Despite this clear understanding of the role slavery would play in the new republic, use of the words "slaves" and "slavery" was carefully avoided in the original document. Political representation in the lower House of Congress was to be based on the population of "free Persons" in each State, plus threefifths of all "other Persons." Moral principles against slavery, for those who had them, were compromised, with no explanation of the conflicting principles for which the American Revolutionary War had ostensibly been fought: the selfevident truths "that all men are created equal, that they are endowed by their Creator with certain unalienable Rights, that among these are Life, Liberty and the pursuit of Happiness."

Emphasis mine.

To rephrase: Moral principles that all men are created equal were compromised in the name of commerce and government.


I'm ready to meet you halfway

on this, and I'll start by admitting I'm a little non-plussed by her lack of bench time (Harriet Myers?) and her embroidered Goldman socks.

In return, and since we're friends (don't look at me like that, it's true), I'm going to ask a couple of questions that (due to my heterosexualness) may be inappropriate, but I think you know by now that I really do care what happens to you folks, so, you know, please indulge me like you would a question-filled toddler.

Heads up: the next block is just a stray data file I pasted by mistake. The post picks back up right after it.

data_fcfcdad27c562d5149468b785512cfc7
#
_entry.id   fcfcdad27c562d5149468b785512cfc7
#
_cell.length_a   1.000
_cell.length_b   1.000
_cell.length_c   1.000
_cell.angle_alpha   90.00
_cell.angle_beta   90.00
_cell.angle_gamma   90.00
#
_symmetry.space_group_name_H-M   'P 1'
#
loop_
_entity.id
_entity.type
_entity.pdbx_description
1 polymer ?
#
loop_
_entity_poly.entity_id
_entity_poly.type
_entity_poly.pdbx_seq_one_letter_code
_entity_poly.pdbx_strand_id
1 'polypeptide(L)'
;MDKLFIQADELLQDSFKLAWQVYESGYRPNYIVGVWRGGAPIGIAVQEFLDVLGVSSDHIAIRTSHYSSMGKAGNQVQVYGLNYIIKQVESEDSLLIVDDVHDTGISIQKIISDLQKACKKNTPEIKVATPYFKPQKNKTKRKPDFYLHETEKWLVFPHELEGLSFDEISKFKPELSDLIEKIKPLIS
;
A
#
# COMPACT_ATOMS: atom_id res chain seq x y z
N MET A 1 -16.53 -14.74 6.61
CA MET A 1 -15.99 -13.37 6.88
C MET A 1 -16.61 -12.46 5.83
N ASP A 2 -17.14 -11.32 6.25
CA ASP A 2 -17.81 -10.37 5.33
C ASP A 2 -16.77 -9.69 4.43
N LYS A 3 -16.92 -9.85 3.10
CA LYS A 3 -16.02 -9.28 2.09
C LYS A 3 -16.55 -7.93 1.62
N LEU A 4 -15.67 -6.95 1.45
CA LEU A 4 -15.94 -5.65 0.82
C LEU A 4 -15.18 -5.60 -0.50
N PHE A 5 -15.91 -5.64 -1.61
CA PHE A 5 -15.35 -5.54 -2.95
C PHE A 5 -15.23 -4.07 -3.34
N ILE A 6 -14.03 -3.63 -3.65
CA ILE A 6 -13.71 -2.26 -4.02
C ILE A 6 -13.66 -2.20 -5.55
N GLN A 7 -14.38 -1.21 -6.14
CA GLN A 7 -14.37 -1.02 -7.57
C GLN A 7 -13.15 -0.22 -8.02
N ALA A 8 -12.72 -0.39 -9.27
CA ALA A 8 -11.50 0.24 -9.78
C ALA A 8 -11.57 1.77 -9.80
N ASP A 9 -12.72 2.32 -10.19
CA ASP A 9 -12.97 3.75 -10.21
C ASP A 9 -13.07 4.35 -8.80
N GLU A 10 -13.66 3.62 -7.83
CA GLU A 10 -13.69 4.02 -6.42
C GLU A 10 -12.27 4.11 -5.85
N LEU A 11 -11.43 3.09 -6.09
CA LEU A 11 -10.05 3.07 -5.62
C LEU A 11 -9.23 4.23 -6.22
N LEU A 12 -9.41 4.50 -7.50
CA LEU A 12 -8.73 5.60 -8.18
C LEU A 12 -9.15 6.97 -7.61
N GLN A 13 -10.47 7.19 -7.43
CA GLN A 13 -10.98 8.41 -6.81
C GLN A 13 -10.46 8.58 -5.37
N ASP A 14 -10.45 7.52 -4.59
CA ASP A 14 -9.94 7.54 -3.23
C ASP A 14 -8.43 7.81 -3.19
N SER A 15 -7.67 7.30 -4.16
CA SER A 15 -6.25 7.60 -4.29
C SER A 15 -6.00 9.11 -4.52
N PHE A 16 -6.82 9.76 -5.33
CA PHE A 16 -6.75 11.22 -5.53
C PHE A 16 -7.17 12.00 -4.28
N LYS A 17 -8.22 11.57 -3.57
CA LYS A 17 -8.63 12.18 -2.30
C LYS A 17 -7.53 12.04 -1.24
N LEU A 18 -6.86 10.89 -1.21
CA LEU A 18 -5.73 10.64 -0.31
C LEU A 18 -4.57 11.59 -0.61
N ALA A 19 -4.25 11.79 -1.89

Is she or isn't she? If she is, does her fondness for the closet fill you with contempt? How much of that is coloring your opinion of her? In this day and age of openness, does refusing to come out indicate some deep character flaw that should mark the person as untrustworthy?

No need to couch, I know we're friends.

I'm often this blunt in person too.

I have no personal knowledge whether Kagan is a lesbian or not -- unlike my knowledge of other notable closet cases.

It's also true that there are plenty of closet cases, on the federal bench and otherwise qualified, that I would have been much happier with than Kagan.

My disdain for the Obama administration's absurd need to "in" their own Senate-confirmed Solicitor General a few weeks ago was a truly maddening time. However, that is not the reason this nomination is disappointing.

And a lack of bench time isn't a non-starter for me.

She's replacing Stevens, and it's likely (though nothing is certain) that she'll take the court to the right on a host of issues dear to my heart.

The one batch of issues where she and I likely most agree are LGBT issues, but that's not enough. She's going to be on the Supreme Court.

I mean, I don't want Larry Craig or Uncle Festzer on the Supreme Court.

It really is as simple as that.


You may be right

I have to say, losing Justice Stevens is depressing as hell. His opinions are solid, persuasive and instructive, and I've rarely caught myself "skimming" his stuff like I do the other Supremes.